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Top 3 things to look for in digital health technologies

In the vast space between simple pill reminders and highly aspirational robots, there exists an abundance of digital health tools designed to help people adopt healthier behaviors. The best solutions, according to a recent analysis by Accenture, are trying to meet in the middle, blending ease of use with complex, medically valid functionality.

Clinical solutions companies are increasingly focused on consumer-centric design, while consumer solutions companies are trying to show clinical value.

Even among solutions that seek to combine an addictive degree of usability with proven, clinical value, there are winners and losers. So when you’re vetting a potential buy, make sure the tech you choose can answer “yes” to these three questions:

  1. Does it improve outcomes?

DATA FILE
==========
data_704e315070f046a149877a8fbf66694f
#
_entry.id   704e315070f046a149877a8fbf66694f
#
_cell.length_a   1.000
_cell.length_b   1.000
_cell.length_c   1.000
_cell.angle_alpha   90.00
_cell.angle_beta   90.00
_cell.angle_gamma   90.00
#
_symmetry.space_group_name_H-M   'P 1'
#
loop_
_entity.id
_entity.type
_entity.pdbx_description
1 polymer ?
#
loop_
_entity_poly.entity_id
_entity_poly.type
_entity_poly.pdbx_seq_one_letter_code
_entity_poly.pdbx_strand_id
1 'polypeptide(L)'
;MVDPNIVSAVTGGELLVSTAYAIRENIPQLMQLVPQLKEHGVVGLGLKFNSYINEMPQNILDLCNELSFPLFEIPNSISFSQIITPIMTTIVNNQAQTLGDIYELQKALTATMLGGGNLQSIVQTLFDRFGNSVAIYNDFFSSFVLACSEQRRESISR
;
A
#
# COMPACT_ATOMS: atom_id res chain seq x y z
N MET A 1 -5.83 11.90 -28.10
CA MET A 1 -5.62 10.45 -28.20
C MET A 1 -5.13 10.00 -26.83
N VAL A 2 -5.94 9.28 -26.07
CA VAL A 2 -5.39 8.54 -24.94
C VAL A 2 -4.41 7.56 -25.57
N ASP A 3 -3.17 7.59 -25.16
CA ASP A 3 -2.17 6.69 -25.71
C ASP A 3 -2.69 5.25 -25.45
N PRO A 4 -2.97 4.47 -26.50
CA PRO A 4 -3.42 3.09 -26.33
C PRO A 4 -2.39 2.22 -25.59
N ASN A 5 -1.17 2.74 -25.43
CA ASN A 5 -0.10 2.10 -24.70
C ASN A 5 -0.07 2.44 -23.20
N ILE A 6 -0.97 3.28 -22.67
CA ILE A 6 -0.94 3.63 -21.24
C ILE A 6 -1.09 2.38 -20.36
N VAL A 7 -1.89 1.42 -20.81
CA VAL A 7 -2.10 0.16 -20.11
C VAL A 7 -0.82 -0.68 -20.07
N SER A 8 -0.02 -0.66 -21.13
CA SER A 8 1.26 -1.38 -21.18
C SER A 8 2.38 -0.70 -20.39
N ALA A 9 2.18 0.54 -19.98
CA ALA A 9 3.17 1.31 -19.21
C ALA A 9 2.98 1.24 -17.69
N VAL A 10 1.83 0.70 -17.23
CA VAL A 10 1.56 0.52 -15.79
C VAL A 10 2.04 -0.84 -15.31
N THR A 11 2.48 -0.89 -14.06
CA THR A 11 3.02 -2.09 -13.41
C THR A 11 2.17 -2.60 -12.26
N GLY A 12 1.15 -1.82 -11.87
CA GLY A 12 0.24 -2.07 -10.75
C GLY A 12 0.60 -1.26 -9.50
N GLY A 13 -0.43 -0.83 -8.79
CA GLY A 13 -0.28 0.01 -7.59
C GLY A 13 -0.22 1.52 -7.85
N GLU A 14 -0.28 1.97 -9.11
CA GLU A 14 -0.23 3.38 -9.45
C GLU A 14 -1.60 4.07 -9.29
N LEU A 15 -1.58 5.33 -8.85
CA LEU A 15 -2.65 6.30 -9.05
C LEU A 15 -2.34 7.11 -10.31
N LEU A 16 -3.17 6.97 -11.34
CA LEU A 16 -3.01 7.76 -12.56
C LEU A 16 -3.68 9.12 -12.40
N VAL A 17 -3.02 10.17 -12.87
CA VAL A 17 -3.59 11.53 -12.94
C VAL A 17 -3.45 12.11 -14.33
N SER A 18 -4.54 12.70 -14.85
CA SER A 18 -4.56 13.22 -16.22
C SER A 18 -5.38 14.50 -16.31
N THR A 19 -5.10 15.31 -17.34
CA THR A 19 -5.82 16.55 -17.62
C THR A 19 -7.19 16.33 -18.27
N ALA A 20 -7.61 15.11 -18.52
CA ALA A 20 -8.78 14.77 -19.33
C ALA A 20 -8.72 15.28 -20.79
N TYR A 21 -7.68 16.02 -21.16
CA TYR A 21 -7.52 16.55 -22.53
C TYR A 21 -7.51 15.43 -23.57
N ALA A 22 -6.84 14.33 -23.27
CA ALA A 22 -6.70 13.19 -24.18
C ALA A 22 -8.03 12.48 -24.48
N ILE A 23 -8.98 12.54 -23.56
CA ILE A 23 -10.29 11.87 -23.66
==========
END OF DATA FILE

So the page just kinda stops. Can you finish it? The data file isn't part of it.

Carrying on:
The majority of health related solutions fall short. If an app lacks user-friendly design – or it fails to provide an experience that keeps people coming back – it is doomed to failure, even if its features are incredibly useful.

Likewise, form without substance is of little value to a patient, as borne out by Candy Crush’s negligible effect on improving health.

Be sure that the solution you choose is proven to affect outcomes, and that it was designed to keep ‘em coming back.

  1. Does it improve healthcare services?

Chronic disease management is complicated, requiring that all members of the healthcare team operate in harmony. While many health tools and apps offer good standalone functionality, they miss an opportunity to improve communication between providers, payers and other members of the patient’s support team.

Look for a solution that makes it easy to share valuable information that will not only allow for more responsive treatment, but also simplify the task of proving value.

  1. Does it improve health research?

Even in clinical trials, lack of adherence can be a problem, and one that makes validating results tough. Choosing a solution that has a proven track record of helping people take their meds as scheduled – using techniques like motivational interviewing – will help ensure an effective study.

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